author = "Schoos, {Mikkel Malby} and Sejersten, {Maria Sejersten} and Usman Baber and Treschow, {Philip Michael} and Mette Madsen and Anders Hvelplund and Henning Kelb{\ae}k and Roxana Mehran and Peter Clemmensen",
note = "Copyright {\circledC} 2015 Elsevier Inc. All rights reserved.",
year = "2015",
month = "1",
day = "1",
doi = "10.1016/j.amjcard.2014.09.042",
language = "English",
volume = "115",
pages = "13--20",
journal = "Am. J. Cardiol.",
issn = "0002-9149",
publisher = "Elsevier",
number = "1",

}

RIS

TY - JOUR

T1 - Outcomes of patients calling emergency medical services for suspected acute cardiovascular disease

AU - Schoos, Mikkel Malby

AU - Sejersten, Maria Sejersten

AU - Baber, Usman

AU - Treschow, Philip Michael

AU - Madsen, Mette

AU - Hvelplund, Anders

AU - Kelbæk, Henning

AU - Mehran, Roxana

AU - Clemmensen, Peter

N1 - Copyright © 2015 Elsevier Inc. All rights reserved.

PY - 2015/1/1

Y1 - 2015/1/1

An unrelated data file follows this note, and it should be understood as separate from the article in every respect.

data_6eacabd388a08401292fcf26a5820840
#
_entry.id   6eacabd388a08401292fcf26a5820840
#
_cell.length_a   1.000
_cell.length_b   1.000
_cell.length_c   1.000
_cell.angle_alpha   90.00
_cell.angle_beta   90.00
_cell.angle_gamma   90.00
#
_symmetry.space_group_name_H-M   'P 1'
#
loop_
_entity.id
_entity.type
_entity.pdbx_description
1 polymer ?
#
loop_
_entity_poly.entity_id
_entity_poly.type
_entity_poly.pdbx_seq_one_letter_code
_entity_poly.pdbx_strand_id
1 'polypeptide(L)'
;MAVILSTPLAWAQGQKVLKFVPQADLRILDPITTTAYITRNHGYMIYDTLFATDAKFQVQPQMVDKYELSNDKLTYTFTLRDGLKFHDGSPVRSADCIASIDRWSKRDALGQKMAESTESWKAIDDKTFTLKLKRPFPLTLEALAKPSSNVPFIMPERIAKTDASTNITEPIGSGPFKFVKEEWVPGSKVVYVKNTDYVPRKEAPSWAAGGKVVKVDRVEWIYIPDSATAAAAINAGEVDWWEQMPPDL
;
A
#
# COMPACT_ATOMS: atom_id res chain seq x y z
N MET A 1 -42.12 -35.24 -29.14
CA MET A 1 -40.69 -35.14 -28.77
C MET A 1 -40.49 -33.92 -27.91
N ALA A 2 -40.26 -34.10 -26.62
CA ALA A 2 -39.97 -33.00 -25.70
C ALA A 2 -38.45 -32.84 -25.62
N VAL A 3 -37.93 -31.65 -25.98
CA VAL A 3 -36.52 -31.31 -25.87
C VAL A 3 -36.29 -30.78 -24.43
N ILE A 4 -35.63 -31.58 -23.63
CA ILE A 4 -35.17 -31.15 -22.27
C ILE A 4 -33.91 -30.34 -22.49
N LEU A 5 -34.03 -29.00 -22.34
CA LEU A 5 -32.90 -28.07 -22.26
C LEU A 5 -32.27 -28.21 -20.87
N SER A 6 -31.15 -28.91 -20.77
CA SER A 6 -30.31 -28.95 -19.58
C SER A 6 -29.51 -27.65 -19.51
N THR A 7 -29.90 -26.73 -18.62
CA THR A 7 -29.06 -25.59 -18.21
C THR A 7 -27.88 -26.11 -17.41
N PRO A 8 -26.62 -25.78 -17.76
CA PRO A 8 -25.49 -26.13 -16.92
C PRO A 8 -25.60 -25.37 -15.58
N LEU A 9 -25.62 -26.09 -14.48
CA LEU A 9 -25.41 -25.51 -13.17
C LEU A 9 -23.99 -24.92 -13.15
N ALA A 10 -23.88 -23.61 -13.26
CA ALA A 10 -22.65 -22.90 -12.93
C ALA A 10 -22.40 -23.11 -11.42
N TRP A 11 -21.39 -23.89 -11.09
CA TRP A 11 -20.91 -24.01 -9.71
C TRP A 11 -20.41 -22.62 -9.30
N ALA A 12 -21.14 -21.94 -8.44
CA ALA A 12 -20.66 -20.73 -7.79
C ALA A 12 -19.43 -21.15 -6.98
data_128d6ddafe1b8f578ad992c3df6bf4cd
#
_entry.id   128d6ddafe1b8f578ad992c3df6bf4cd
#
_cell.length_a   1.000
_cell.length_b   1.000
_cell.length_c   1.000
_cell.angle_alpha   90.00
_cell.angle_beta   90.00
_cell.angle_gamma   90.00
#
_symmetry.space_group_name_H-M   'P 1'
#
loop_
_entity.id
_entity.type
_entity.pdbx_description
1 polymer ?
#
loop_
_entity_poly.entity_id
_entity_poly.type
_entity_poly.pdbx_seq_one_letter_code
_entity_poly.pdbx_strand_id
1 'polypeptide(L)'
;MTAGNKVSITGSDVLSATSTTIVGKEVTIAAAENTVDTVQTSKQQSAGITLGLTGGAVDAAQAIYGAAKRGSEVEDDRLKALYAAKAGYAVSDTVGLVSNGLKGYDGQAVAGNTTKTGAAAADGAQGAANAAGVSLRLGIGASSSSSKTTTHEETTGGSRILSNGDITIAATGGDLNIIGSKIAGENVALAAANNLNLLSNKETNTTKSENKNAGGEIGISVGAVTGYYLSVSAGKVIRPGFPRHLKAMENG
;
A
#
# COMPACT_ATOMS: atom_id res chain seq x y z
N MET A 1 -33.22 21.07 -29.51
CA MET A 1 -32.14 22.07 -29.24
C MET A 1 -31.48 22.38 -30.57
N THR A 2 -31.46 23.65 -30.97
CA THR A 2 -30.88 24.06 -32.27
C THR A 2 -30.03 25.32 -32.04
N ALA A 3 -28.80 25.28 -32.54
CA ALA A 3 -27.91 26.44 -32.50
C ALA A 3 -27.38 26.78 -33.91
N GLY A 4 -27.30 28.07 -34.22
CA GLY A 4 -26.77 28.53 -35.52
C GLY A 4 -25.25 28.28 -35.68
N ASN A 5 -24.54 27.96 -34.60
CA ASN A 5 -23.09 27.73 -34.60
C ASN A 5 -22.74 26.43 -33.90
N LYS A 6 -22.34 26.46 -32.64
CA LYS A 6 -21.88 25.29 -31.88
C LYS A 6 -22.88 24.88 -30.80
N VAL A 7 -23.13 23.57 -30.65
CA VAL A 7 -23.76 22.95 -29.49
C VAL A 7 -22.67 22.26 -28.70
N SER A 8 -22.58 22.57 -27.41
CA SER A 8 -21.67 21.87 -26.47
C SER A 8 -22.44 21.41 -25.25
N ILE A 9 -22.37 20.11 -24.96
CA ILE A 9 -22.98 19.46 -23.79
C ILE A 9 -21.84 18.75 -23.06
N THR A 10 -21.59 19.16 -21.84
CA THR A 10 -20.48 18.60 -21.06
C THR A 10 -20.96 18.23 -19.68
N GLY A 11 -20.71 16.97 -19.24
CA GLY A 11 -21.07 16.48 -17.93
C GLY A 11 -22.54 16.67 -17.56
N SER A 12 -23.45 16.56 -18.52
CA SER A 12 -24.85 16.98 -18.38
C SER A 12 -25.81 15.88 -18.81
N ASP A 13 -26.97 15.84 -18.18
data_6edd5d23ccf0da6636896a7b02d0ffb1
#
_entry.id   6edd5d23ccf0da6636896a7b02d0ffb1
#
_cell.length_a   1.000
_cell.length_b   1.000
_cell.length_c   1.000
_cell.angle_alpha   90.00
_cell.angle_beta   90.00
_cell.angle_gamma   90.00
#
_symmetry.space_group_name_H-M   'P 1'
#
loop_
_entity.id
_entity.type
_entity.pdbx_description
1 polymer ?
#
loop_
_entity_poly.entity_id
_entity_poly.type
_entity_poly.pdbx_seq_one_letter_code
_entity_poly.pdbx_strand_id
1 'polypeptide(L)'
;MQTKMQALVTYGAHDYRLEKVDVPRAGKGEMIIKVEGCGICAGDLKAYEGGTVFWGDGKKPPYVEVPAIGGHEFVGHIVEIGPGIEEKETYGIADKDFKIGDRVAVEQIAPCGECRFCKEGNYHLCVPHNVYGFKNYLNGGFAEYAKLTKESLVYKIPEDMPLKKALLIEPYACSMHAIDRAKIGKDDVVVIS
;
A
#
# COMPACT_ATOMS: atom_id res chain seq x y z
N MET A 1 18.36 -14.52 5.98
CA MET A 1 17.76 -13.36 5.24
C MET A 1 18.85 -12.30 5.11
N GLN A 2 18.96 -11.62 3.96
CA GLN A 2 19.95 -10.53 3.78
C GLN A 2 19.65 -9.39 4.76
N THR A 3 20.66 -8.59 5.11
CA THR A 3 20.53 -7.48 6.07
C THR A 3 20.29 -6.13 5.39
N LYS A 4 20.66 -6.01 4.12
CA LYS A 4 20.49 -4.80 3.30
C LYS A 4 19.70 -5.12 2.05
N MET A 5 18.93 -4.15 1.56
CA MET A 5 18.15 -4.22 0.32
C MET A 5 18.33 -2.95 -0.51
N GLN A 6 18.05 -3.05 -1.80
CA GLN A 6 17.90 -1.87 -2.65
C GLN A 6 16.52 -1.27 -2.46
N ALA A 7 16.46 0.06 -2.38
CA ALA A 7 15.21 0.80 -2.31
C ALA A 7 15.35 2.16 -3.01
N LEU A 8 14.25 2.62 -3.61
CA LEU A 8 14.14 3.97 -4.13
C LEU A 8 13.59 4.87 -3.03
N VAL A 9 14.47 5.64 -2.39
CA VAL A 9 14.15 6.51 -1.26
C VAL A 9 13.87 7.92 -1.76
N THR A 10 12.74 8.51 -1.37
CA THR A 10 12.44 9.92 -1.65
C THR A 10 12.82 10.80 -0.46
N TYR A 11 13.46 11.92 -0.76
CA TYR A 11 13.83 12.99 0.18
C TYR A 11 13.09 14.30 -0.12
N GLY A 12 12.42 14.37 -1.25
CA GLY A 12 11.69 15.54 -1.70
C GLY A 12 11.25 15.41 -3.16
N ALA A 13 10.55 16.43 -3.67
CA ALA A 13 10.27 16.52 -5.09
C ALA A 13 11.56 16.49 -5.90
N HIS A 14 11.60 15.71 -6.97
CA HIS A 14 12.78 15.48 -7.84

N2 - Adequate health care is increasingly dependent on prehospital systems and cardiovascular (CV) disease remains the most common cause for hospital admission. However the prevalence of CV dispatches of emergency medical services (EMS) is not well reported and survival data described in clinical trials and registries are subject to selection biases. We aimed to describe the prevalence and prognosis of acute CV disease and the effect of invasive treatment, in an unselected and consecutive prehospital cohort of 3,410 patients calling the national emergency telephone number from 2005 to 2008 with follow-up in 2013. Individual-level data from national registries were linked to the dedicated EMS database of primary ambulance dispatches supported by physician-manned emergency units. Outcome data were obtained from the Central Population Registry, the National Patient Registry, and the National Registry of Causes of Death. In patients calling the national emergency telephone number, a CV related ambulance alarm code was given in 2,541 patients of 3,410 patients (74.5%) resulting in 2,056 of 3,410 primary CV discharge diagnoses (60.3%) with a 30-day and 5-year all-cause mortality of 24.5% and 46.4%, respectively. Stroke, acute heart failure, and ST-segment elevation myocardial infarction (STEMI) carried a 25- to 50-fold adjusted mortality hazard during the first 4 days. In patients with suspected STEMI, 90.5% had an acute angiography performed. Nontransferred, nonreperfused patients with STEMI (9.1%) carried 80% short-term mortality. Noninvasive management of non-ST-segment elevation myocardial infarction was common (37.9%) and associated with an increased adjusted long-term mortality hazard (hazard ratio 4.17 [2.51 to 8.08], p <0.001). Survival in 447 out-of-hospital cardiac arrest patients (13.1%) was 11.6% at 30 days. In conclusion, patients with a CV ambulance alarm call code and a final CV discharge diagnosis constitute most patients handled by EMS with an extremely elevated short-term mortality hazard and a poor long-term prognosis. Although co-morbidities and frailty may influence triage, this study emphasizes the need for an efficient prehospital phase with focus on CV disease and proper triage of patients suitable for invasive evaluation if the outcomes of acute heart disease are to be improved further in the current international context of hospitals merging into highly specialized entities resulting in longer patient transfers.